What to Expect During The Transplant Process
Once referred for a kidney transplant, you will attend a class taught by a transplant nurse coordinator who will outline the entire transplant process, from initial evaluations to surgery and after care.
Next, you will undergo a medical exam and series of tests performed by a transplant nephrologist and schedule appointments with a social worker, dietitian, financial coordinator and the transplant surgeons. This team reviews the results of your tests and determines if a transplant is the best option for you. If selected as a candidate, you will have blood tests to discover how sensitive your body may be to a donor kidney. These tests are vital in finding the correct donated kidney for you. Your donor, if living, will also undergo blood tests to help complete the match.
You will be listed on the national The United Network of Organ Sharing (UNOS) waiting list. UNOS provides a toll-free patient services line to help transplant candidates, recipients and family members understand organ allocation practices and transplantation data. You may also call this number to discuss any concerns or experiences you would like to share about your transplant center or transplantation system in general. The toll-free patient services line is 1-888-894-6361.
Your referring nephrologist and primary care physician will continue to manage your healthcare needs while you wait for your transplant. While on the waiting list, you will need to make periodic visits to the GW Transplant Institute so that doctors can assess changes in your health status, address concerns and provide support. Visits to the Transplant Institute do not substitute routine primary care physician visits.
Changes in your medical condition can influence the time to transplantation. It is important that the GW Transplant Institute knows about any significant changes in your medical condition or hospitalizations. Please have your referring nephrologist and primary care physician contact us with regular updates of your current health status.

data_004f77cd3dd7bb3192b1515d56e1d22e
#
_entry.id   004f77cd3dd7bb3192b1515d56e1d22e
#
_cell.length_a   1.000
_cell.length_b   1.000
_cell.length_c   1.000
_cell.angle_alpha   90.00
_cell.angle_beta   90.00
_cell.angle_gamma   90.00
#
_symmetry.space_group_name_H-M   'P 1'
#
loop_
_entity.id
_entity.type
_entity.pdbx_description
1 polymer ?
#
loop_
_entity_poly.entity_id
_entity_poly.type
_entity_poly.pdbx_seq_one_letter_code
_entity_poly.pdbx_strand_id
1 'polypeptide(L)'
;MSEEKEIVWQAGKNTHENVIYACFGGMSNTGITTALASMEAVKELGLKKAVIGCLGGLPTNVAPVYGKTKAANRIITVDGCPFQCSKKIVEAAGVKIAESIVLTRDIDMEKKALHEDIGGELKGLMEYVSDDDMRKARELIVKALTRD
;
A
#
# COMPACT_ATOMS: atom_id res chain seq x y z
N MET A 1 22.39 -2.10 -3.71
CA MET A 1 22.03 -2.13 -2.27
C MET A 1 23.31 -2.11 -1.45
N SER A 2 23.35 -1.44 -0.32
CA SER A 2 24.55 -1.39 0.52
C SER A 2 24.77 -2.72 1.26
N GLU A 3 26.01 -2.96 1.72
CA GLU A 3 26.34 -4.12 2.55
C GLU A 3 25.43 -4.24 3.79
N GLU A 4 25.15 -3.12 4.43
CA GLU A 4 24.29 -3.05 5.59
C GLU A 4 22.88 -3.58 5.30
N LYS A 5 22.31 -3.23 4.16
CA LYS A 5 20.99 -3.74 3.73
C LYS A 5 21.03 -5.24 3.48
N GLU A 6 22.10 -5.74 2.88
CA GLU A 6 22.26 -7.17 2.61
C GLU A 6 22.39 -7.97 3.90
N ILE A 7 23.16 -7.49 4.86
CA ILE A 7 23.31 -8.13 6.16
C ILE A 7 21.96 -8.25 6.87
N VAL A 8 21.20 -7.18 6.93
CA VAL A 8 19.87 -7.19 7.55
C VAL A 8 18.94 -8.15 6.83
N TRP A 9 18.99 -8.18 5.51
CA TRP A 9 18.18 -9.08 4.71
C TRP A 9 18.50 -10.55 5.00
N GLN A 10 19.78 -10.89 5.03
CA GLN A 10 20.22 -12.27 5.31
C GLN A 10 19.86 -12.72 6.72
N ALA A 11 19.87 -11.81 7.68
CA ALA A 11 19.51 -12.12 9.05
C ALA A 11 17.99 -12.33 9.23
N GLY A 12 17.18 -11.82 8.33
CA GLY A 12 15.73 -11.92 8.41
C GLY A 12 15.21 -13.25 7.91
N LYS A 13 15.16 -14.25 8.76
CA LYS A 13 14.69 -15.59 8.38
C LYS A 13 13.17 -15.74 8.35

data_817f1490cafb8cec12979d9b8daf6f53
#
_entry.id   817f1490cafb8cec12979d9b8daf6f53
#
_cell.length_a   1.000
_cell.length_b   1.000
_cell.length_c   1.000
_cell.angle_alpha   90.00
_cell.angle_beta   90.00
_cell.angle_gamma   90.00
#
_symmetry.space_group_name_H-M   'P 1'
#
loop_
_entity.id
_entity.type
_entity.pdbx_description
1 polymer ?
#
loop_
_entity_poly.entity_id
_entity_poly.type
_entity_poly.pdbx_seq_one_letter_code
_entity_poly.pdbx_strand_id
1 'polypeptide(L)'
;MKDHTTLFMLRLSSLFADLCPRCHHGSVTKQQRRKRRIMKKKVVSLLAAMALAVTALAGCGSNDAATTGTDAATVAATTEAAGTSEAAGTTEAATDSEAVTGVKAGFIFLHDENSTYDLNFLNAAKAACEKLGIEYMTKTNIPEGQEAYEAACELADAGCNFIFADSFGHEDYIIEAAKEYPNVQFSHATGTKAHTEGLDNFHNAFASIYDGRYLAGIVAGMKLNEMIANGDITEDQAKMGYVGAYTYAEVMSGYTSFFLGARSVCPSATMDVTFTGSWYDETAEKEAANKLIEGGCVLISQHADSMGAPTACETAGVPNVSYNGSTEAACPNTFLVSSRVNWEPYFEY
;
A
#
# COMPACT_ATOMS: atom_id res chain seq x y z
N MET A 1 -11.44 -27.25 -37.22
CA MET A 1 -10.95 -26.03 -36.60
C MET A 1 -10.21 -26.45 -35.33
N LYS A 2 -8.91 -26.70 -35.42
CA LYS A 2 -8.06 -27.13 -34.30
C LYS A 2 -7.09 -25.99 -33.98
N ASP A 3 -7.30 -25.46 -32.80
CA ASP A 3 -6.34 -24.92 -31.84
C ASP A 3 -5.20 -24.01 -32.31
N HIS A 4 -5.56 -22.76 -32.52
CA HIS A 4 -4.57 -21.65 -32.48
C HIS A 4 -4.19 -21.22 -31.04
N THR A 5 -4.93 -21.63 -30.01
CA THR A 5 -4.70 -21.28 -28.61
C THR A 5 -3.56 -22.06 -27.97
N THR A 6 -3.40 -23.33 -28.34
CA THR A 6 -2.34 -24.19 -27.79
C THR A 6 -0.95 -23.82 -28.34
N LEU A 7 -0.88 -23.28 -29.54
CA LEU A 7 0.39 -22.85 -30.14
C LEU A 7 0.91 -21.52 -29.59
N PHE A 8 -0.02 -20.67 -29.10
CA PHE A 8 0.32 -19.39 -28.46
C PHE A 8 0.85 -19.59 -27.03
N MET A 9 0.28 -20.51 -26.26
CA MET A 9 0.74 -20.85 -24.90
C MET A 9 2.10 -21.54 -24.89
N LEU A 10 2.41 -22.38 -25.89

If you are undergoing a live donor transplant, your surgery will be scheduled in advance.
If you are receiving a deceased donor transplant, UNOS matches you with a deceased donor and contacts the transplant surgeon and clinical transplant coordinator. The surgeon determines if the organ is suitable based on an established medical criteria, organ condition, recipient condition, patient availability and organ transportation. The coordinator “on-call” will then contact your nephrologist. If the coordinator obtains medical clearance from your nephrologist, the coordinator will contact you.
The coordinator will give you special instructions to prepare for surgery and we will perform a final test to conclude your compatibility with the donor organ.
After surgery, takes approximately three to four hours, you will go to the post anesthesia care unit (PACU) or recovery room. From there, you will be closely monitored until you are ready to complete your hospital stay in the surgical unit.
Your body will need help adjusting to your new kidney. Our transplant team will prescribe medications that will decrease the risk of rejection while closely monitoring your condition. Working together with your nephrologist and primary care physician, we will arrange effective follow-up checkups and tests.